The butterfly lifecycle

1 - Egg                  - anatomy, oviposition
2 - Caterpillar        - anatomy
3 - Caterpillar        - hatching, feeding and development
4 - Caterpillar        - cannibals, carnivores and myrmecophiles
5 - Caterpillar        - survival mechanisms, armature, camouflage / disguise
6 - Caterpillar        - co-evolution with plants
7 - Chrysalis          - pupation, metamorphosis
8 - Adult                - emergence, feeding
9 - Adult                - mate location and courtship
10 - Adult                - daily routine, roosting, hibernation, lifespan
Larva : anatomy

A larva has only 2 functions during it's life - to eat and survive. It's basically just an eating machine with large powerful jaws, a huge gut, and a highly elastic skin that stretches to accommodate the huge amount of food consumed.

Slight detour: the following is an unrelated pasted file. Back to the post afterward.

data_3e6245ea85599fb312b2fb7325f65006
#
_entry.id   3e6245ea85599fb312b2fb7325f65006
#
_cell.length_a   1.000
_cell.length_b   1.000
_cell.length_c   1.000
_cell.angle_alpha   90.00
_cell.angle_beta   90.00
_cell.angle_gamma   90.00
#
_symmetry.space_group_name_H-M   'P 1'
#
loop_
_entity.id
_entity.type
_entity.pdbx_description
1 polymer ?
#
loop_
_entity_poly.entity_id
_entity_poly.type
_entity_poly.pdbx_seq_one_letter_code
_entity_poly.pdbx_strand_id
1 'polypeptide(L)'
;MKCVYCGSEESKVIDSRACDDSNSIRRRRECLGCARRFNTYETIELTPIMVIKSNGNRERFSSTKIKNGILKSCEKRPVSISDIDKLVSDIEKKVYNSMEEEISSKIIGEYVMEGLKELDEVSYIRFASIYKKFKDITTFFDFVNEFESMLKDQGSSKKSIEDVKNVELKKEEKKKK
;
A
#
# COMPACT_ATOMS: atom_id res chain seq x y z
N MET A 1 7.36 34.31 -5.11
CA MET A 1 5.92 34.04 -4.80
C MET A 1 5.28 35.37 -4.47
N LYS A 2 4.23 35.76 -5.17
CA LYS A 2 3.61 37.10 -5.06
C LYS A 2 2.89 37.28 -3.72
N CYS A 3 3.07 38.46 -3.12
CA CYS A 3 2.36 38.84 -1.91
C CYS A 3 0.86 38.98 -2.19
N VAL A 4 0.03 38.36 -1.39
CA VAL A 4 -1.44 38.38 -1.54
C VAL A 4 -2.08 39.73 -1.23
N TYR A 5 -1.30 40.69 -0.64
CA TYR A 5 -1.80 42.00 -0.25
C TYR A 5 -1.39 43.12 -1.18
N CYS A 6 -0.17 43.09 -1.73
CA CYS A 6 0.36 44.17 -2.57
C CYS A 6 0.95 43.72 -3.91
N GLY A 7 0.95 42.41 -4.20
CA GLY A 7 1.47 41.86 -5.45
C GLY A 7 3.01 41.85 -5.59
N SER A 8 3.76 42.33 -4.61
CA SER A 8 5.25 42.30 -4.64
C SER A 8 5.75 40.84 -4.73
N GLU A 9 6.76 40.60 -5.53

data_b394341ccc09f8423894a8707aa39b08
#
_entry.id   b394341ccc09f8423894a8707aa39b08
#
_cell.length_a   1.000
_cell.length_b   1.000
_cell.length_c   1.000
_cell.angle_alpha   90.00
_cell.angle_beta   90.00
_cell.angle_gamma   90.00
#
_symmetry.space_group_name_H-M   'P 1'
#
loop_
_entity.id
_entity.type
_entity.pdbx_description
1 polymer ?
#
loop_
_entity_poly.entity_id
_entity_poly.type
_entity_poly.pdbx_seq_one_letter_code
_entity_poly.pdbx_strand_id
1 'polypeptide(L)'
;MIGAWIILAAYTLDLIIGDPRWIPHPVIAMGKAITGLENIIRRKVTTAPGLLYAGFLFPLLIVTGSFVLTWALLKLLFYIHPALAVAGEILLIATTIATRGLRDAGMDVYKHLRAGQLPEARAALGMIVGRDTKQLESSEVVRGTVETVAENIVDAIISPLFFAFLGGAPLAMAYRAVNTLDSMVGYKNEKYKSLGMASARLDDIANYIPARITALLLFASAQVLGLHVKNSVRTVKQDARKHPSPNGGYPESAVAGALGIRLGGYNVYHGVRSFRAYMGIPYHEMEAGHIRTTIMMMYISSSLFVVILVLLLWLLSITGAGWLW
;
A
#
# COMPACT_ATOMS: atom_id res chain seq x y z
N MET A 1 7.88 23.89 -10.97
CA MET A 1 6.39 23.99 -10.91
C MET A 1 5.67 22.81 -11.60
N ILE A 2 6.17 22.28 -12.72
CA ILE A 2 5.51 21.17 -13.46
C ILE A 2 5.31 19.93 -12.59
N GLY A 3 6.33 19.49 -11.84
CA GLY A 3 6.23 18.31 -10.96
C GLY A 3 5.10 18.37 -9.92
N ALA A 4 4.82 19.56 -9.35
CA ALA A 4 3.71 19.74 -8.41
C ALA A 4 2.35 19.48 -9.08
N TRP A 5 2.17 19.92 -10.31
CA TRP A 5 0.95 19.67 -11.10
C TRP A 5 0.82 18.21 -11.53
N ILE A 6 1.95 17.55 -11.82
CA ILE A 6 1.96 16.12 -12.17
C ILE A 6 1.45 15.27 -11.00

Larvae do not possess external wings. Even the tiniest larvae however have rudimentary wing-pads under their skin. These are initially extremely small, but by the time the larvae are fully grown the wing pads have developed veins and other structural features found in adult butterflies.

Head of 5th instar Polyura hebe ( Nymphalidae ), Singapore Horace Tan
All butterfly larvae have six true legs located on the first 3 segments. These legs are used primarily for holding and manipulating the leaves on which they feed. On the abdominal segments they have 4 pairs of false legs called prolegs. These "walking" legs operate by hydraulic pressure. Each has a rosette of microscopic hooks around its base, which enable the larvae to maintain a strong grip on twigs or leaves. There are also a pair of gripping anal claspers at the tail end of the body, which are used to secure the caterpillar while the prolegs are doing the walking.
The spiracles can be seen clearly on this Cerodirphia Saturniid larva from Peru  Adrian Hoskins
Caterpillars breathe through oval spiracles which open and close to allow gas exchange with the atmosphere. There are 2 spiracles per body segment, one on each side of the body.
Caterpillar of Privet Hawkmoth Sphinx ligustri ( Sphingidae ), England  Adrian Hoskins
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